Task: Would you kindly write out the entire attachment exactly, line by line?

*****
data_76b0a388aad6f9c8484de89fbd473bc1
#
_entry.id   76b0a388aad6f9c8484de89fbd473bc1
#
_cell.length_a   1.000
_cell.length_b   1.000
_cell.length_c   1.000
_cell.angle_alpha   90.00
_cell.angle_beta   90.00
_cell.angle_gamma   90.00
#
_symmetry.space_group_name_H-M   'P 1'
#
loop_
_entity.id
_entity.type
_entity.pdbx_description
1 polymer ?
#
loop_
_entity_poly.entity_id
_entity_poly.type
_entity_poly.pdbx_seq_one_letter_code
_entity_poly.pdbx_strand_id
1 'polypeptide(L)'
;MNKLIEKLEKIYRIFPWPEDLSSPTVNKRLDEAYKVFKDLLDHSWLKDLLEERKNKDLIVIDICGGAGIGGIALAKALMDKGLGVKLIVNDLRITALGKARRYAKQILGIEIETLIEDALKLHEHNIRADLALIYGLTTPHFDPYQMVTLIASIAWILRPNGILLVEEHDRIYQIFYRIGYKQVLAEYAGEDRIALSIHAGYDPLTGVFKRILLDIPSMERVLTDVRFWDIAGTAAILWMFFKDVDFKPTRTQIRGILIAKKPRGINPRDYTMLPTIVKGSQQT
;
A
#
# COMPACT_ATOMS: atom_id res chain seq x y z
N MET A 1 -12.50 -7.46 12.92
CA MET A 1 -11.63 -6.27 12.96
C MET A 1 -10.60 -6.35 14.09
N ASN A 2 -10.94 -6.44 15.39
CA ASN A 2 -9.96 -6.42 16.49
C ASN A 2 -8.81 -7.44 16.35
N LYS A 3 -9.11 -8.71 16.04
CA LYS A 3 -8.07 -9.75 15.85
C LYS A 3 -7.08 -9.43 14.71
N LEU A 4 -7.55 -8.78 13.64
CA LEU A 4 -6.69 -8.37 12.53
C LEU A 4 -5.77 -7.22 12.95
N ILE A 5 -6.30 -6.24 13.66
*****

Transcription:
data_76b0a388aad6f9c8484de89fbd473bc1
#
_entry.id   76b0a388aad6f9c8484de89fbd473bc1
#
_cell.length_a   1.000
_cell.length_b   1.000
_cell.length_c   1.000
_cell.angle_alpha   90.00
_cell.angle_beta   90.00
_cell.angle_gamma   90.00
#
_symmetry.space_group_name_H-M   'P 1'
#
loop_
_entity.id
_entity.type
_entity.pdbx_description
1 polymer ?
#
loop_
_entity_poly.entity_id
_entity_poly.type
_entity_poly.pdbx_seq_one_letter_code
_entity_poly.pdbx_strand_id
1 'polypeptide(L)'
;MNKLIEKLEKIYRIFPWPEDLSSPTVNKRLDEAYKVFKDLLDHSWLKDLLEERKNKDLIVIDICGGAGIGGIALAKALMDKGLGVKLIVNDLRITALGKARRYAKQILGIEIETLIEDALKLHEHNIRADLALIYGLTTPHFDPYQMVTLIASIAWILRPNGILLVEEHDRIYQIFYRIGYKQVLAEYAGEDRIALSIHAGYDPLTGVFKRILLDIPSMERVLTDVRFWDIAGTAAILWMFFKDVDFKPTRTQIRGILIAKKPRGINPRDYTMLPTIVKGSQQT
;
A
#
# COMPACT_ATOMS: atom_id res chain seq x y z
N MET A 1 -12.50 -7.46 12.92
CA MET A 1 -11.63 -6.27 12.96
C MET A 1 -10.60 -6.35 14.09
N ASN A 2 -10.94 -6.44 15.39
CA ASN A 2 -9.96 -6.42 16.49
C ASN A 2 -8.81 -7.44 16.35
N LYS A 3 -9.11 -8.71 16.04
CA LYS A 3 -8.07 -9.75 15.85
C LYS A 3 -7.08 -9.43 14.71
N LEU A 4 -7.55 -8.78 13.64
CA LEU A 4 -6.69 -8.37 12.53
C LEU A 4 -5.77 -7.22 12.95
N ILE A 5 -6.30 -6.24 13.66